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When the Men Were Gone

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In Marjorie Herrera Lewis’s debut historical novel the inspiring true story of high school teacher Tylene Wilson—a woman who surprises everyone as she breaks with tradition to become the first high school football coach in Texas—comes to life. Football is the heartbeat of Brownwood, Texas. Every Friday night for as long as assistant principal Tylene Wilson can remember, the In Marjorie Herrera Lewis’s debut historical novel the inspiring true story of high school teacher Tylene Wilson—a woman who surprises everyone as she breaks with tradition to become the first high school football coach in Texas—comes to life. Football is the heartbeat of Brownwood, Texas. Every Friday night for as long as assistant principal Tylene Wilson can remember, the entire town has gathered in the stands, cheering their boys on. Each September brings with it the hope of a good season and a sense of unity and optimism. Now, the war has changed everything.  Most of the Brownwood men over 18 and under 45 are off fighting, and in a small town, the possibilities are limited. Could this mean a season without football? But no one counted on Tylene, who learned the game at her daddy’s knee. She knows more about it than most men, so she does the unthinkable, convincing the school to let her take on the job of coach. Faced with extreme opposition—by the press, the community, rival coaches, and referees and even the players themselves—Tylene remains resolute. And when her boys rally around her, she leads the team—and the town—to a Friday night and a subsequent season they will never forget.            Based on a true story, When the Men Were Gone is a powerful and vibrant novel of perseverance and personal courage.


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In Marjorie Herrera Lewis’s debut historical novel the inspiring true story of high school teacher Tylene Wilson—a woman who surprises everyone as she breaks with tradition to become the first high school football coach in Texas—comes to life. Football is the heartbeat of Brownwood, Texas. Every Friday night for as long as assistant principal Tylene Wilson can remember, the In Marjorie Herrera Lewis’s debut historical novel the inspiring true story of high school teacher Tylene Wilson—a woman who surprises everyone as she breaks with tradition to become the first high school football coach in Texas—comes to life. Football is the heartbeat of Brownwood, Texas. Every Friday night for as long as assistant principal Tylene Wilson can remember, the entire town has gathered in the stands, cheering their boys on. Each September brings with it the hope of a good season and a sense of unity and optimism. Now, the war has changed everything.  Most of the Brownwood men over 18 and under 45 are off fighting, and in a small town, the possibilities are limited. Could this mean a season without football? But no one counted on Tylene, who learned the game at her daddy’s knee. She knows more about it than most men, so she does the unthinkable, convincing the school to let her take on the job of coach. Faced with extreme opposition—by the press, the community, rival coaches, and referees and even the players themselves—Tylene remains resolute. And when her boys rally around her, she leads the team—and the town—to a Friday night and a subsequent season they will never forget.            Based on a true story, When the Men Were Gone is a powerful and vibrant novel of perseverance and personal courage.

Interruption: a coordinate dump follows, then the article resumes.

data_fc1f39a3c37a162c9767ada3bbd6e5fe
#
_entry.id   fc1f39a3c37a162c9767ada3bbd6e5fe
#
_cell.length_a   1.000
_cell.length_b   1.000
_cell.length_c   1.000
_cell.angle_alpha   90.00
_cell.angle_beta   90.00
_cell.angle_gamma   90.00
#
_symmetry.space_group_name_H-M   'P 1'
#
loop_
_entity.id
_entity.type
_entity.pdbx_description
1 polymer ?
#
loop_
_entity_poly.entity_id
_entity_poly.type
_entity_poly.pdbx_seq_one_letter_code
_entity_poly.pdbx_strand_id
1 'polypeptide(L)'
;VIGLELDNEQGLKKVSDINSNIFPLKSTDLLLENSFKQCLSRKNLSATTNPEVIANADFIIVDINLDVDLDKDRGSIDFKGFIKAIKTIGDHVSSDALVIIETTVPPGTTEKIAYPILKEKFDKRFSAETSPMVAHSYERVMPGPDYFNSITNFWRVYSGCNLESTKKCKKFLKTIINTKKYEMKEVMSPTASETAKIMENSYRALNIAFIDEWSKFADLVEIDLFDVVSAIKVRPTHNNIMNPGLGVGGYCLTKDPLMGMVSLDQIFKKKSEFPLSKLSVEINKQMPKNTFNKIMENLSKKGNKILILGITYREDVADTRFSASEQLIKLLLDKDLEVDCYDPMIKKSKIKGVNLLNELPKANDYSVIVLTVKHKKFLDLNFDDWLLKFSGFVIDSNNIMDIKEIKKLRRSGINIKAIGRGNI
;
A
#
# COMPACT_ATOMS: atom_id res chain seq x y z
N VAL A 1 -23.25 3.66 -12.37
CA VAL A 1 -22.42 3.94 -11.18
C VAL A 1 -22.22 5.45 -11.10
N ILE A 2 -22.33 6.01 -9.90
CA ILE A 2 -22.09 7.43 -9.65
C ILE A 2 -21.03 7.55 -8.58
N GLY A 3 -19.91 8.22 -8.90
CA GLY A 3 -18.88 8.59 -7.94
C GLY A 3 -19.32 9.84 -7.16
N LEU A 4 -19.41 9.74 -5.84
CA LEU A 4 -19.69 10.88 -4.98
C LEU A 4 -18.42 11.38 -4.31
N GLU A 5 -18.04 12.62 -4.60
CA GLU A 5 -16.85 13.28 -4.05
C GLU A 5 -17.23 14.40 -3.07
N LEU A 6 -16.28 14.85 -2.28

30 review for When the Men Were Gone

  1. 4 out of 5

    Kristen

    In Texas, football is sacred. Everyone knows it, including Tylene Wilson, the assistant principal of Brownwood High School. Having grown up sharing a love for football with her father, Tylene is devastated when the school begins to think about canceling the 1944 season. The truth is that there are no men in town that are willing or capable of coaching high school football; they're all off at war or struggling through their injuries. Knowing that canceling the season means many boys dropping out In Texas, football is sacred. Everyone knows it, including Tylene Wilson, the assistant principal of Brownwood High School. Having grown up sharing a love for football with her father, Tylene is devastated when the school begins to think about canceling the 1944 season. The truth is that there are no men in town that are willing or capable of coaching high school football; they're all off at war or struggling through their injuries. Knowing that canceling the season means many boys dropping out of high school and going off to war early, Tylene convinces the school to let her try her hand at coaching, even if it means having to face prejudice from her townsfolk, students, and even her friends. When the Men Were Gone is a quick read based on a real-life woman who stepped up to coach her town's high school football team during WWII. It's also a debut novel for the author, who definitely knows her stuff when it comes to sports; she's a sportswriter that worked the beat with the Dallas Cowboys, and later held a coaching position for a college team. That being said, while I feel like the book was authentic, was far too much like an essay or a news report than a novel, and I found myself skimming a book that barely reached 200 pages--2 stars. I wanted to sit for a moment. To imagine the boys preparing for the season. To deal with my emotions of fear and uncertainty--without a football season to look forward to, sixteen- and seventeen-year-old boys may prematurely go off to war. Honestly, my biggest issue with this book was the writing. I know that it's a debut novel, and that achievement is nothing to sneeze at. So while I respect the author for her portrayal of a real-life woman making history, I have to say that I was pretty bored throughout the majority of the novel, though it definitely picked up towards the end, when the tension of Tylene's first game as coach comes to a head. During the week, neighbors might be fierce competitors in business and classmates may jockey for grades, but not on those Friday nights, when the worries of life are washed away come kickoff. There's a strong difference between newswriting and creative writing, which might seem obvious. But I'll go ahead and break it down, anyway: Newswriting is all about the facts, no embellishments, no bells and whistles. Creative writing is the complete opposite. It lives on details and foreshadowing and elusive plot points. And, to me, this book read more like a news report than a novel. It was too much tell and not enough show. Every single thing is told to us, even things that aren't important for the story at all. Take this random paragraph, for example: We began to part ways. Bobby Ray told me he'd planned to meet up with two of his buddies, seniors Roger Duenkler and Kevin Mutz, but hadn't seen them. He asked if I had. I hadn't. That's literally the end of the scene. It skips to a different scene after. It's completely unimportant and has no lead-off to the next scene/chapter. Much of the book is written in this way (Tylene goes into detail over how her husband likes his soup, for example.) I also think that this book might've been bogged down by too much research. I know that seems a little crazy, but it's true. The novel covers the course of a little over one week, all the way up to the season's first Friday night game (don't even get me started on how sudden that ending was.) The story is constantly stalled so that the backstories of minor characters can be regurgitated for readers who, most likely, don't care that much. For instance, the book spent a whole page going on about one of the school's employees who moved from Pennsylvania and found himself in Texas, and it doesn't really matter. This character isn't all that important (I can't even remember his name.) It happens with pretty much every single character we run into, so it's slow going. So while I appreciate the fact that the author wanted to bring a little-known story to the masses, I don't think that the execution of this book lived up to the hype. I went in expecting a feel-good sports movie (Remember the Titans, Rudy, The Blind Side? Anyone?) in book form. But that's not what happened. Unfortunately, I'm left a little wanting with this one.